I use it in English.

“Well, August is a good time to be gone anyway, what with les vacances and all.”

Granted, you can probably figure that one out, even if you don’t speak French. But lately, my fellow expats and I have even started using phrases that make no sense at all to others. 

 Je vous propose… the French use it in menus, for the specials of the day, or when you might formally be offering an idea for a yoga class or dinner among colleagues. Je vous propose… and then we switch to English.

Je vous propose… a potluck dinner starting around 8 p.m. on Friday.”

And it starts to get even more confusing when we say it all in English.

“I propose that…we see the movie at 7 p.m.”

Who says that?

That sounds ridiculous if you live in America. In France, among English-speakers, it makes complete sense.

Of course, this sort of thing has been going on for centuries – look at the thousands of Spanish words that have roots in Arabic (aceituna, acelga, albahaca, almacén, jarra, loco, maquila…etc…). And all the Persian words that made their way into Hindi (how do you like ananas? This word means “pineapple” in Spanish, Arabic, Persian, Hindi…and tons of other languages. ) I’m sure they all started off as random words thrown into the middle of native speech, and they took off from there.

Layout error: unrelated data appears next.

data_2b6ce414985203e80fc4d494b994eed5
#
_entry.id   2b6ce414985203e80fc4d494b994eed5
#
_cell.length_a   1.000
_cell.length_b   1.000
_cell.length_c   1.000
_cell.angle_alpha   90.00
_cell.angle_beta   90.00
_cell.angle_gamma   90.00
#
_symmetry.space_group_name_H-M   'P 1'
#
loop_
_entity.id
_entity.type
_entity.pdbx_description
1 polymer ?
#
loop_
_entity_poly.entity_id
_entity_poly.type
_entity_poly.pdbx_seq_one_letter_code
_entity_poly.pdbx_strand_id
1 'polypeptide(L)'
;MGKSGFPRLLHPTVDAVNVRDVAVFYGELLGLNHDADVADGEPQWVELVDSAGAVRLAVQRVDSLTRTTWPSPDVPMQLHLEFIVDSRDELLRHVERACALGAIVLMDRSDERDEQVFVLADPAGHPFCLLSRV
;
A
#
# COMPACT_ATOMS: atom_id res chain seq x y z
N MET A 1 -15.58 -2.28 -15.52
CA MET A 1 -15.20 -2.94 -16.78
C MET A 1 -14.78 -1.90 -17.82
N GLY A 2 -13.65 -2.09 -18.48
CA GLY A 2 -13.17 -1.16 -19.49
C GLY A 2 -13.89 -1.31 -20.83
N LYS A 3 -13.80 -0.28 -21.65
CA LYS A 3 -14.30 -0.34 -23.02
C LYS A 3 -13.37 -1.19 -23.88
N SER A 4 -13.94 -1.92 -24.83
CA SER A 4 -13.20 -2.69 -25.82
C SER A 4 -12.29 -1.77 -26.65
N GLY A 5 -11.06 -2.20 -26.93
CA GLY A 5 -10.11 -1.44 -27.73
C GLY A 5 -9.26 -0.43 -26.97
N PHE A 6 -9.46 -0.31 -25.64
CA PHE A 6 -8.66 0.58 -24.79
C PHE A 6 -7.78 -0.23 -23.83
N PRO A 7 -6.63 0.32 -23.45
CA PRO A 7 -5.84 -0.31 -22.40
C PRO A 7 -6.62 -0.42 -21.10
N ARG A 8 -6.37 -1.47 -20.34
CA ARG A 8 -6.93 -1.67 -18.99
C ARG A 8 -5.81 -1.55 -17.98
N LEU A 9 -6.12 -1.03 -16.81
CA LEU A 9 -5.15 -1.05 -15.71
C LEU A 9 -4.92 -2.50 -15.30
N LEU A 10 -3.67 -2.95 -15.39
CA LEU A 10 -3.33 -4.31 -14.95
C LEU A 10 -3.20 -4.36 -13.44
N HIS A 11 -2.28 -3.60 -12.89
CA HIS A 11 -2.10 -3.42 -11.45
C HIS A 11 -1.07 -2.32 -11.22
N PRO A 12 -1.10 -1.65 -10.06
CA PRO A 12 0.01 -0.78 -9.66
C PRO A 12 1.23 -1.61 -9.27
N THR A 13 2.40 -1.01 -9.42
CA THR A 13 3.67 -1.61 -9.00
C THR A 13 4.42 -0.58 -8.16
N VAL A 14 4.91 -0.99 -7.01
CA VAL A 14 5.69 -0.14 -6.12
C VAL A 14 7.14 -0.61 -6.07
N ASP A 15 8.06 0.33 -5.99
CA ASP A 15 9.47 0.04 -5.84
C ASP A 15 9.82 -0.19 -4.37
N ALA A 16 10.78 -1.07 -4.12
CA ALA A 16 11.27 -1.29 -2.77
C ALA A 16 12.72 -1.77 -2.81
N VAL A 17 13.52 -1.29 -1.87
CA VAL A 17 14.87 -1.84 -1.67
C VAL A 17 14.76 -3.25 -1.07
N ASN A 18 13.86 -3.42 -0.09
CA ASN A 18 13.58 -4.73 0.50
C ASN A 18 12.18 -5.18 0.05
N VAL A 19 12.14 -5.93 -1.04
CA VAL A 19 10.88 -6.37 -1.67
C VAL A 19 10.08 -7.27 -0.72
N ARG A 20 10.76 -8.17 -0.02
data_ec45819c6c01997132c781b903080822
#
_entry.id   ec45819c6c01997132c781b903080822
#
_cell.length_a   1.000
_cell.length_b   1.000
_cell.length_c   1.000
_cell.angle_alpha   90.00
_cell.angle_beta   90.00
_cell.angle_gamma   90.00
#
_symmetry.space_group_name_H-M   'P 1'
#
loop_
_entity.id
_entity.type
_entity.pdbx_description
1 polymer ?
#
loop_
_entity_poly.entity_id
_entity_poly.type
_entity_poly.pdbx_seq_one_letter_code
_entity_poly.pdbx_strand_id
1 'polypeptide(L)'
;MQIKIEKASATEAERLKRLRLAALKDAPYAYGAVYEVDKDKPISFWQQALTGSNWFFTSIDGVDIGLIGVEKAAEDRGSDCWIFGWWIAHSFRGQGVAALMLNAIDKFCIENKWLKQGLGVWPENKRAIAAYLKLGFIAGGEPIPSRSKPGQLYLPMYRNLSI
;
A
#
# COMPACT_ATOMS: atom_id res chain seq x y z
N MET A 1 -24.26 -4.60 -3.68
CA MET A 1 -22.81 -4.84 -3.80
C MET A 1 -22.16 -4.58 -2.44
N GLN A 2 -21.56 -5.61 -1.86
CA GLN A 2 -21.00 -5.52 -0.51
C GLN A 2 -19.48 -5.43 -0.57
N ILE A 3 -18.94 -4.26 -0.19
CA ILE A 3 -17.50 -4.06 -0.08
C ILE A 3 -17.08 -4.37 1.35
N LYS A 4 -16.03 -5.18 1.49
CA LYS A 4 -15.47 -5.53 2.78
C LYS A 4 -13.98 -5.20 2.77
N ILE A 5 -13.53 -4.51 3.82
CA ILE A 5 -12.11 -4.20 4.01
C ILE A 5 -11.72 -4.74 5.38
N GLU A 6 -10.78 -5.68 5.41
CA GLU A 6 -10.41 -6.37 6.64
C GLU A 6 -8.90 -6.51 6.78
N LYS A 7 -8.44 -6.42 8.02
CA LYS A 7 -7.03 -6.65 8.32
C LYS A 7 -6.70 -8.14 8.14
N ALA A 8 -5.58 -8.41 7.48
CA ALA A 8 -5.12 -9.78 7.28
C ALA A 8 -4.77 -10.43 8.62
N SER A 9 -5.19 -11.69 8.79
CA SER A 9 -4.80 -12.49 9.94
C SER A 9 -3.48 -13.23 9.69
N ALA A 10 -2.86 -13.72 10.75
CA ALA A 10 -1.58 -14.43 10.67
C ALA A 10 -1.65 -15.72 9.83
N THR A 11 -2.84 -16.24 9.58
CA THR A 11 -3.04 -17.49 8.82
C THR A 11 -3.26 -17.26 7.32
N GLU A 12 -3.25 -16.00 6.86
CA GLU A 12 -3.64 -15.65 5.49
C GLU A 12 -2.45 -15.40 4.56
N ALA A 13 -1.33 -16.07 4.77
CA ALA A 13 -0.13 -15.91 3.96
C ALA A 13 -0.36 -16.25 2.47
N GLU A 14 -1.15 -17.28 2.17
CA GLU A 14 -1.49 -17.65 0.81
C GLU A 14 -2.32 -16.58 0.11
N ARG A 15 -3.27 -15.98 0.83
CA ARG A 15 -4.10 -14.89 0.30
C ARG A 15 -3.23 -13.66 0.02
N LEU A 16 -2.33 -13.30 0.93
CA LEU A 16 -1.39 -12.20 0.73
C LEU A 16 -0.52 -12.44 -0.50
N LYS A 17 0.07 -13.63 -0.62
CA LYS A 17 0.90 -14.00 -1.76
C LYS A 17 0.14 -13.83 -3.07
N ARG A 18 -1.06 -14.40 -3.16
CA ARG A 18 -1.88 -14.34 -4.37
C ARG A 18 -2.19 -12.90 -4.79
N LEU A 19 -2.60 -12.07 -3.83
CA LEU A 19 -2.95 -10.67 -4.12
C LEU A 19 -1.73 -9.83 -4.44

Or consider the Spanish words that have made their ways into everyday usage in the U.S.A. – like teenaged girls calling each other chica. Or how practically no one would mispronounce tortilla anymore.  Hybridizing languages just makes sense, especially in this age of globalization.

I recently read a book called “Sea of Poppies,” by Amitav Ghosh, and part of what I loved about it was that it showed this type of mixed language in the way its characters, who lived in colonial India, spoke.  The British characters in the book used a lot of Hindi-ized words (especially curses) and I thought it was really interesting that the author took the time to craft each character’s words as representative of how much Hindi they’d added to their English.

Just some khana for thought…

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I’m back!

After 8+ hours of nearly nonstop turbulence… I’m back in France.